I'm trying to move away from, "That's just what we do." And try something like, "I'm keeping my eyes open for a better way to do it."

11 January 2008

The First Full Week Back

I took a week off during the Christmas season and really let go. Call it 'going dark' 'checking out' or just 'taking a break.' Whatever it was, it felt good. I rested, played and got refreshed in order to come back for another long run of ministry.

What I didn't expect was the brain switching gears. This week it actually took me a while to regroup and remember what I was doing. I had to go back over numerous sticky notes, lists and emails in order to pull it all together, reorganize and prioritize.

This coupled with a few hot projects made for an interesting week.

We also experienced a glitch in the universe. A ripple in the matrix if you will. We experienced roadblocks, technical problems and unexpected occurrences that made us wonder if the planets were lining up for a cataclysmic event.

But it's over. The week is done. And for all the craziness - it was a good week. We got a lot done and I can't wait to see what happens next week.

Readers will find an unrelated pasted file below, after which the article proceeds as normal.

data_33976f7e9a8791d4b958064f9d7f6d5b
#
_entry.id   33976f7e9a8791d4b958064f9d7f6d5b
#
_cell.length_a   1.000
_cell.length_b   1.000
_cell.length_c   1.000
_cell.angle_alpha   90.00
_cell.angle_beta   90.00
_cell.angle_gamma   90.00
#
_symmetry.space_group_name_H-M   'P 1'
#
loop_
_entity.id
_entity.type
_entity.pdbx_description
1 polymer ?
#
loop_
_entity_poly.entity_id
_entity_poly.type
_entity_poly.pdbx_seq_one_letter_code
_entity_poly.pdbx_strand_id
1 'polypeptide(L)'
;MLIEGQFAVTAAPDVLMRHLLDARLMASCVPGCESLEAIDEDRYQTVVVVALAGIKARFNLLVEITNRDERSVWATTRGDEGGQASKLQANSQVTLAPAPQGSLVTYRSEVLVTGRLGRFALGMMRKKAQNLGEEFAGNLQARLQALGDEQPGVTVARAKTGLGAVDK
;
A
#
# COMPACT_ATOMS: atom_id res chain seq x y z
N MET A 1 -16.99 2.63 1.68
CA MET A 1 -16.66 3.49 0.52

07 January 2008

Geeked About HD Online

LOST on ABCMy partner in crime (Jeanna) emailed me this link today. It's a blog post about ABC offering the first three seasons of the hit show LOST on their website for free. Now that isn't very shocking, until you notice that these episodes are offered in HD.

The minute I saw that, I had to go play. The first thing you notice when you get to is that media must be important to them. Notice below that the 'full episodes' button is red and first in the line of available options. Its also graphically tied to the ABC logo which I'm sure was no accident...

ABC.comSo you click on the button and it opens the player. Next, you navigate to the LOST episodes and pick it from the dynamic navigation bar. When you do, a warning message ('informational message' or 'free tech tip' to put a more positive slant on it) comes up. This message lets you know that your viewing experience will be greatly enhanced if you have the following: